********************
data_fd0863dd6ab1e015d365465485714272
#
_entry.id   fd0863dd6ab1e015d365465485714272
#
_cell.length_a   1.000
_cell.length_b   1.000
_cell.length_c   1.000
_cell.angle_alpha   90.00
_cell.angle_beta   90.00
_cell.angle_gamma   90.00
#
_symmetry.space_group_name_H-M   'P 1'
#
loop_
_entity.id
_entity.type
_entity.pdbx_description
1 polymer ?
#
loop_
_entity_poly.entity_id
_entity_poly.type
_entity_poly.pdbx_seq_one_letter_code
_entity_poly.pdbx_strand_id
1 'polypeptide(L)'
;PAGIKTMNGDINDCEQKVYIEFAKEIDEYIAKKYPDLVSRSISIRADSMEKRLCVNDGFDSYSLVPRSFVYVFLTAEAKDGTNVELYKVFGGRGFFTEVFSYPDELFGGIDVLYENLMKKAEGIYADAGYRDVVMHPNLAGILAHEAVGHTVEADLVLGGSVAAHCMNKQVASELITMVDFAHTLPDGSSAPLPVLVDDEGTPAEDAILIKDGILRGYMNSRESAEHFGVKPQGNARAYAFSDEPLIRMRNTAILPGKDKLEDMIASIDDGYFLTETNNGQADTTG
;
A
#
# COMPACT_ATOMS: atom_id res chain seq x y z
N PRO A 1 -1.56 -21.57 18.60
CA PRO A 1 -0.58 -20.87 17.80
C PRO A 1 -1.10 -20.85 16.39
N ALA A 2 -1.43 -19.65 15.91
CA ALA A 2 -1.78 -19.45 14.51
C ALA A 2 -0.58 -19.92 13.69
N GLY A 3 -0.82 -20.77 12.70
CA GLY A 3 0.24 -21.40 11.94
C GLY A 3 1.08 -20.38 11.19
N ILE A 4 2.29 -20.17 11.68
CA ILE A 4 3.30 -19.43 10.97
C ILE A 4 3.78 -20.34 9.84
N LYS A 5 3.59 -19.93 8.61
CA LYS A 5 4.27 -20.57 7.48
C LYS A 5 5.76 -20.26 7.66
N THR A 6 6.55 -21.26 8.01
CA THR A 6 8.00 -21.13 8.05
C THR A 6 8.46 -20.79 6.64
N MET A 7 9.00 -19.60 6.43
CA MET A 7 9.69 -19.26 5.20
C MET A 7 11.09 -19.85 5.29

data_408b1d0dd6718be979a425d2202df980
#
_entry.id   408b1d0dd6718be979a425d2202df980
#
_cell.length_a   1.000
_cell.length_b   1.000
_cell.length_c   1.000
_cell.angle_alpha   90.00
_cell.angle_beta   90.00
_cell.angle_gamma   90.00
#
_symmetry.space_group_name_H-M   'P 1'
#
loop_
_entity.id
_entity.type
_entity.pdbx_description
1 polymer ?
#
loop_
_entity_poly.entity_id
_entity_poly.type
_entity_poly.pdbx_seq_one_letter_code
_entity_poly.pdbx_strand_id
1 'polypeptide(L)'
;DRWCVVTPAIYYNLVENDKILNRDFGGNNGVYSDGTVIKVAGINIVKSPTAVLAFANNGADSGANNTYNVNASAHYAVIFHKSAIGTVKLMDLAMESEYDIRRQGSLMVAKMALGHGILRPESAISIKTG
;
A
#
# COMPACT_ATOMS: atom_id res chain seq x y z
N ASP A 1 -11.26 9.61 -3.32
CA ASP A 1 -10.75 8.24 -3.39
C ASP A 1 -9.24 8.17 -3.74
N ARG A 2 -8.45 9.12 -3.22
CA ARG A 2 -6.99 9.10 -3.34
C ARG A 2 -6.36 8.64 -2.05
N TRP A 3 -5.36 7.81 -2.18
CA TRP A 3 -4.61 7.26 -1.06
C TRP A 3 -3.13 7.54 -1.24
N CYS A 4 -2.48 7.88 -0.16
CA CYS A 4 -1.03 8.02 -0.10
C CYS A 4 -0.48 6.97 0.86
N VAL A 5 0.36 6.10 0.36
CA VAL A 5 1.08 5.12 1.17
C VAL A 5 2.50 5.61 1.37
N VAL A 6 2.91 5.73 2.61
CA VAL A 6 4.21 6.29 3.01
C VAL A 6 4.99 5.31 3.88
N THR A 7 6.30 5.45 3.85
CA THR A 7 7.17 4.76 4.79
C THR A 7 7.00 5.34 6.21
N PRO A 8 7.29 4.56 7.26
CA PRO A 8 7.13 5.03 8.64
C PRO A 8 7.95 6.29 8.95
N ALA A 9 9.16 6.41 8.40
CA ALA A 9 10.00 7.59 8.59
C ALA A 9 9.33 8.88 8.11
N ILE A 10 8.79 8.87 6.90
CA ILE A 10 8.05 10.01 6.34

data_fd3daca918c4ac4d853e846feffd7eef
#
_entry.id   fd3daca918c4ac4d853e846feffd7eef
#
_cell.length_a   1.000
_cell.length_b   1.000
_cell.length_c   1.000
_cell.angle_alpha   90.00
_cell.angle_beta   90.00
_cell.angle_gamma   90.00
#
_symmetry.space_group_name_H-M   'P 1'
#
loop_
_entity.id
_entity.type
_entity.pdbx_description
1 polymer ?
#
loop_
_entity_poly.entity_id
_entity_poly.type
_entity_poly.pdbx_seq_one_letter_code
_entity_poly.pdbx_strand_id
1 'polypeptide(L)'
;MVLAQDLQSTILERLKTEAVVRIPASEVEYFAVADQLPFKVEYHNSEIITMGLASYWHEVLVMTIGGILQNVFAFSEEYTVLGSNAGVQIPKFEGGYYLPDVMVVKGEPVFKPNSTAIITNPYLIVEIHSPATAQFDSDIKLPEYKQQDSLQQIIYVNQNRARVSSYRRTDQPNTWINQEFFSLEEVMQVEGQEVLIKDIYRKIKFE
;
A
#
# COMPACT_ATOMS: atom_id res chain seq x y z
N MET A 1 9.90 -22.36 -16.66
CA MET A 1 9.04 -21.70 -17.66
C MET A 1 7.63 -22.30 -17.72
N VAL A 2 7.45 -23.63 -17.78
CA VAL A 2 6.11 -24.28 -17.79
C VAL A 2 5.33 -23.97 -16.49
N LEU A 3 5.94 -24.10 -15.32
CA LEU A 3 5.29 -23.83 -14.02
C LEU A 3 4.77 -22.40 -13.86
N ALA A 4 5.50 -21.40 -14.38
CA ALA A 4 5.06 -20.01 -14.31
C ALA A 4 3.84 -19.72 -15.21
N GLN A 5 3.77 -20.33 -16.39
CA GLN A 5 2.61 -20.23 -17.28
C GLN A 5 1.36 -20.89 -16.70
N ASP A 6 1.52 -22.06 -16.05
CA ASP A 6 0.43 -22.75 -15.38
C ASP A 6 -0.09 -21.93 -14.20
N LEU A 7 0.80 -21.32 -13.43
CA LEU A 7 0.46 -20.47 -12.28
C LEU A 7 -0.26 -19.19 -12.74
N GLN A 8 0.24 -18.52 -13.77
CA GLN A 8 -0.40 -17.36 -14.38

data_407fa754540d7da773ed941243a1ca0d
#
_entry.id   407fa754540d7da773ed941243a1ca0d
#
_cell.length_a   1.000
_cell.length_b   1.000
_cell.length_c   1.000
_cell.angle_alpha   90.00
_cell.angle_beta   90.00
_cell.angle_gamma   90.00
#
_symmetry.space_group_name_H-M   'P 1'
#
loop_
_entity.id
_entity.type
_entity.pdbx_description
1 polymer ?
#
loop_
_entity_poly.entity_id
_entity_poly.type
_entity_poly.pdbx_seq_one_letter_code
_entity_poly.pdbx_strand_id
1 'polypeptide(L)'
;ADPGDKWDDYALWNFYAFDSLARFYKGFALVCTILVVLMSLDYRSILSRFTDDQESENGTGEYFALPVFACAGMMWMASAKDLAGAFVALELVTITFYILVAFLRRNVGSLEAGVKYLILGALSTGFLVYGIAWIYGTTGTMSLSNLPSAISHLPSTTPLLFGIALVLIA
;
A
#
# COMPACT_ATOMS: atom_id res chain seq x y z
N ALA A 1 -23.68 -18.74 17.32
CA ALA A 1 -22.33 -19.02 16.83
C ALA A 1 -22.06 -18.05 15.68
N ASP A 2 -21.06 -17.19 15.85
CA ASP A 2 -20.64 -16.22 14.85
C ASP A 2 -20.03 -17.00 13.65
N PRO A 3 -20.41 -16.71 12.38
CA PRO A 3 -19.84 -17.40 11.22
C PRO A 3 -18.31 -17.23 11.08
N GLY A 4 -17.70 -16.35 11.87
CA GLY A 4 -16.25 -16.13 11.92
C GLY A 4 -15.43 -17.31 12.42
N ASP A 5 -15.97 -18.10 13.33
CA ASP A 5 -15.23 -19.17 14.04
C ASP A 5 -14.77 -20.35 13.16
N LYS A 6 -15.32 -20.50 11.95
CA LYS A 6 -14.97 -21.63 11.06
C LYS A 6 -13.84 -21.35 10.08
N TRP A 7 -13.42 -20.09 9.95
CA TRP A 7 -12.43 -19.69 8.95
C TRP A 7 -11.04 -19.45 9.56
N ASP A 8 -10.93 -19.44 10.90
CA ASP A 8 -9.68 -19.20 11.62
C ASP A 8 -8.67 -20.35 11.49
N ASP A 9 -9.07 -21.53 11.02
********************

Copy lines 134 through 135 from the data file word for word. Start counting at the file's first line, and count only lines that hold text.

_entity_poly.pdbx_strand_id
1 'polypeptide(L)'